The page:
The American Cancer Society (ACS) celebrates World No Tobacco Day (WNTD) every year on May 31. As always, the World Health Organization (WHO) draws worldwide attention to the threat while the Centers of Disease Control and Prevention (CDC) are poised to highlight the need for effective policies. The world as a whole is ready to lend a helping hand but what are you, dear smoker, doing this day? Blowing smoke rings in the air?
Pause for a second and think whether this day, and the message it stands for, has ever had an effect on you.
You must have come across hundreds of pamphlets and brochures underscoring the harmful effects of cigarette smoking and you might have seen yourself tossing them away without a second thought.
“Useless information”, you might have said indifferently, “I smoke and I’m healthy.”
First off, let us rebuff the notion that there is anything such as a healthy smoker. What you are mistaking for ‘health’ is just the absence of smoking-related illnesses that have not transpired. Yet.
Don’t get complacent–they will transpire soon. With each cigarette puff, you are inching towards the dreadful health risks associated with smoking. You may be lucky today but you won’t always be.
Think about it — all the smoking-related facts and data released by the WHO, CDC and the ACS is not just statistical gibberish meant to be hurled away. The data is there to tell you why smoking is injurious to health as well as all the dire repercussions related to it.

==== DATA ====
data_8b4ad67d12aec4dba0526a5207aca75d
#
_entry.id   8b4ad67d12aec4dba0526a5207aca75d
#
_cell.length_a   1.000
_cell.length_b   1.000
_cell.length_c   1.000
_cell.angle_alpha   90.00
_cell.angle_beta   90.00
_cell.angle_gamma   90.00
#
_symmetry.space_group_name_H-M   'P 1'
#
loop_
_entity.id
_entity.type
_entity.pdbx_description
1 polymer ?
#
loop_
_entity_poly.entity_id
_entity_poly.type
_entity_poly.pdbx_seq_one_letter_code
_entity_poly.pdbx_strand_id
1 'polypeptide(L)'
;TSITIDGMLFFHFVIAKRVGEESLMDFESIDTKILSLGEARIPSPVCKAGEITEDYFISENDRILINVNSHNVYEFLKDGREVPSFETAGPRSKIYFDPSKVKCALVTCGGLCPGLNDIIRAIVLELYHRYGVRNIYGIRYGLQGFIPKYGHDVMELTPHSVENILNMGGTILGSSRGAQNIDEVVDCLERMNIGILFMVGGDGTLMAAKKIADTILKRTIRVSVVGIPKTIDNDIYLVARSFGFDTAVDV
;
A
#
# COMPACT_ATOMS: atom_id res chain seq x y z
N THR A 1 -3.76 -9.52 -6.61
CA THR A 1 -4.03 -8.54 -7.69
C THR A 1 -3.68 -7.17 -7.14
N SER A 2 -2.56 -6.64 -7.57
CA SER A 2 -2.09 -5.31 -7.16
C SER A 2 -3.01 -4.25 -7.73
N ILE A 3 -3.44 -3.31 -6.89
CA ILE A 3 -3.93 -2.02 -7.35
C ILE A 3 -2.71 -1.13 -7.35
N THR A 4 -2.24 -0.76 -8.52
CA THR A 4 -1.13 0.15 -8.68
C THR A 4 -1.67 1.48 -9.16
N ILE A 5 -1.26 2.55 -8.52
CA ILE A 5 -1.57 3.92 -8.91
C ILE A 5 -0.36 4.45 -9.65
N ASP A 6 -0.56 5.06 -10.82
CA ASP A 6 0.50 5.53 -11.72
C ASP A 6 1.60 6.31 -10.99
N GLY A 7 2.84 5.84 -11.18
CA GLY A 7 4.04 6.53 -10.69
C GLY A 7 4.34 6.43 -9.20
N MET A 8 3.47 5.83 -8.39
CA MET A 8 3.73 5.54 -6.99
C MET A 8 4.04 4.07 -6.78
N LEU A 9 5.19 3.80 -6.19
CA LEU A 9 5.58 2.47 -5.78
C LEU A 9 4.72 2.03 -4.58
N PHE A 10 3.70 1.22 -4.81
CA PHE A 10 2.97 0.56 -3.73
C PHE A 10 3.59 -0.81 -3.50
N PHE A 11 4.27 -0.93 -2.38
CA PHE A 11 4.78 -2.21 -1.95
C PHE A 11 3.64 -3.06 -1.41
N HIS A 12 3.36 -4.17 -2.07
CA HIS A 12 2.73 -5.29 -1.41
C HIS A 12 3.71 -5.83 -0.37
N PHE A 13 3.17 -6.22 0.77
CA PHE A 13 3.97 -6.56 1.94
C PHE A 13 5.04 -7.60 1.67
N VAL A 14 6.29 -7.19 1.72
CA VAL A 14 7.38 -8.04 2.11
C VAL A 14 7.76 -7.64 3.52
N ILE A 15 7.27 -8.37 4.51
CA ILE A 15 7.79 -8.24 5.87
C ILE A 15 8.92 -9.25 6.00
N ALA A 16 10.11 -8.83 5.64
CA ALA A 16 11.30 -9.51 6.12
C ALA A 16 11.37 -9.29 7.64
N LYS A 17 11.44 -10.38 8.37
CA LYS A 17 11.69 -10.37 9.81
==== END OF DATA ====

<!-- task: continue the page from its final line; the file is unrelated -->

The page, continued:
If smoking were not dangerous, you would not be seeing glaring warnings such as ’Smoking Kills’ or ‘Cigarettes Cause Fatal Lung Diseases’ on cigarette packs. Come to think of it, why would a tobacco company want to lose their clientele by giving them such scary warnings? Such warnings would hurt their sales, wouldn’t they?
The truth is that these warnings are there for a reason – smoking does kill! The bitter truth is that tobacco companies kill their best customers.
According to the WHO, tobacco use kills around 6 million people each year. This is a worrying sum because it means that 6 million people suffer from ‘preventable’ causes of death. The question then arises that why has cigarette smoking managed to stay in fashion so much, despite the dire health warnings and harmful consequences related to it?
Perhaps if it were not for the movies and their irresistibly charming characters and physically fit models stylishly smoking away on cigarettes, smoking might not have had such a strong impact on our lives.
Let us now look at why people smoke and how cigarette promotion and advertisements increase the likelihood of cigarette smoking in the population.
Why People Smoke
Despite being aware of the harmful consequences of smoking, there are millions of smokers around the world. Barring a few, almost everybody smokes or has smoked in their life. Nowadays, people who do not smoke are unheard of. Given their astonishing numbers and the widespread prevalence of smoking, doctors and researchers often wonder why people smoke.
The answer is pretty simple and straightforward. Most smokers indulge in this habit from a very young age, i.e. when they are in their teens, and cannot make a distinction between social trends and health risks. A person in his or her teens is at that young stage in life, where he or she is usually healthy. He or she does not think of, let alone rationalize, the potential addictive effects of smoking.
Nicotine has an addiction potential — its ill effects do not appear overnight but take years to damage organs. It is hard to convince teenagers of the side effects of smoking, since being in the prime of their lives, they hardly pause to consider the harmful effects of cigarettes.